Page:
I understand the desire to lower the barrier to participation so that people can jump right in, but there are some limits that serve a very pragmatic purpose.
**Drive by voters water down the voting system.**
Problem: Any activity that can be taken by any visitor to the site without leaving any community visible activity is a recipe for abuse of that activity. Most notably right now the vote tool can be used by first time visitors. Since this tool doesn't leave any crumbs that might tip off other site users that there was a bad actor, the resulting actions (in this case the star system) is rendered nearly useless.
Solution: Require receiving at least 1 star to earn the privilege of giving stars. This will leave a trail of posts that the community can use to weed out bad actors. The resulting overall star scores across the site will be lower, but the actual number will be much more meaningful becasue it won't be diluted with votes from people who don't contribute.
I offer two possible solutions to the parasite problem.
A) The votes of parasite users maybe should only count (be credited) when the known users have upvoted the topic already. I.e., the parasites can reinforce the "thanks for the help", but cannot singlehandedly push something into a "good answer" status. This allows the known community to establish credibility, but also allows the good passives to be differentiated from vote mongers.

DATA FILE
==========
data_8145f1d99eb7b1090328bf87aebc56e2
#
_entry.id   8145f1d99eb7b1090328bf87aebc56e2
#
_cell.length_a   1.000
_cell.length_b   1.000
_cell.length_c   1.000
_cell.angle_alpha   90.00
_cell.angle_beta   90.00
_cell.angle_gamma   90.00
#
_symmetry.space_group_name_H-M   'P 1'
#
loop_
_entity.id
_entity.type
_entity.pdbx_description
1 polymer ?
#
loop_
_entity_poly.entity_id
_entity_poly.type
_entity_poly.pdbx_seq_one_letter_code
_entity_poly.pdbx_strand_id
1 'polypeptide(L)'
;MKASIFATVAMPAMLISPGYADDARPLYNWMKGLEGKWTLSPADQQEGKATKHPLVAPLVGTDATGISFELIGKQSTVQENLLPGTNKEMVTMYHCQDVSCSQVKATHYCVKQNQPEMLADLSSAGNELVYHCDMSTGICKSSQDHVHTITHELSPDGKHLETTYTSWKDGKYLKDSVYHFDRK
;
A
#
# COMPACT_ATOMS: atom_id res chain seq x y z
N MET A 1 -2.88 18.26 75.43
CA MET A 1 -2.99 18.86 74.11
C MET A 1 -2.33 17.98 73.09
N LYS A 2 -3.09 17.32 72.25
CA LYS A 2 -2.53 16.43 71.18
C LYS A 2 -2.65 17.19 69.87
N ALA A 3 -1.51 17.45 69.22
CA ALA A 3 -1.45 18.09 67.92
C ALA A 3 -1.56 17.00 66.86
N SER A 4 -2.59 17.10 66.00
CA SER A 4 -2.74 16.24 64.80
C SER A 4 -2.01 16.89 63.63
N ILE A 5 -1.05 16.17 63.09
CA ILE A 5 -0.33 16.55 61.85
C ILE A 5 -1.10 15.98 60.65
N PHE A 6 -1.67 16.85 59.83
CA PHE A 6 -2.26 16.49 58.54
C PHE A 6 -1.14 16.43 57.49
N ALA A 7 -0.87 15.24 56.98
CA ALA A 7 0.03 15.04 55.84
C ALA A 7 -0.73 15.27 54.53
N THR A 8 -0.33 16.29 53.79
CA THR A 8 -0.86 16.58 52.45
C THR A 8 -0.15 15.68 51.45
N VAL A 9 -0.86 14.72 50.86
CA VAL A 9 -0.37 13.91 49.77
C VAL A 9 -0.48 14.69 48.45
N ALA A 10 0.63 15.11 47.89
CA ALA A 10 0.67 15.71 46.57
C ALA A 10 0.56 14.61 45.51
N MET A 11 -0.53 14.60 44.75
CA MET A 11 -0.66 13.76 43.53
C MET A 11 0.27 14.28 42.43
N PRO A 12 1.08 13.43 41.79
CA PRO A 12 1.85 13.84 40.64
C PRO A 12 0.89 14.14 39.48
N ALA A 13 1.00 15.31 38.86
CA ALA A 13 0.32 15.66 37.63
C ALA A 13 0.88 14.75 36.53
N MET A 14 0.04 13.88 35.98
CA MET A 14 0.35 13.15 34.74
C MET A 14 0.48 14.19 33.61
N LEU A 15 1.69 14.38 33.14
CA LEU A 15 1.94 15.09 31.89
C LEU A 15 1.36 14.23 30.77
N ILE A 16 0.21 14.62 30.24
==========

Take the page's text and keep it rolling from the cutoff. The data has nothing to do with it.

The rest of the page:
B) What if people can only vote using stars that they've earned? I.e., whatever a person's total lifetime star count is, that is their weekly limit for voting on other stuff. You have to ask at least one good question or provide one good answer before you can start voting on other stuff. And you won't be able to do much damage until you've shown a track record of such voting.
This is a hard problem, but I think we have a better answer.
> Allowing votes before any other activity makes votes meaningless
I think that is putting the case much too strongly — the fact that it is *possible* to game a rating system doesn't immediately mean the whole rating system is meaningless.
Nonetheless it's a serious issue, and you've provided proof that it's currently pretty easy to 'cheat'. Cheating is going to be one of the two main problems we will face from the bad guys, the other being spam.
> Drive by voters water down the voting system.
Only if all/most drive by voting is abuse, or if we can't clean up the bad votes effectively.
I'm not sure if you mean to imply that legitimate 'drive by' votes aren't generally useful. There isn't strong evidence either way as yet, but anecdotally, I know I've often clicked the 'vote up' button on an SE site that I'm not registered to. Those 'drive by' (failed) votes would be helpful for sorting those posts if they were allowed.
In other words, it would be nice to keep them if we can. It's also an 'on ramp' to greater involvement with the site — someone who joins up just to vote and doesn't hit a load of friction, might save their login key and come back to contribute in some other way.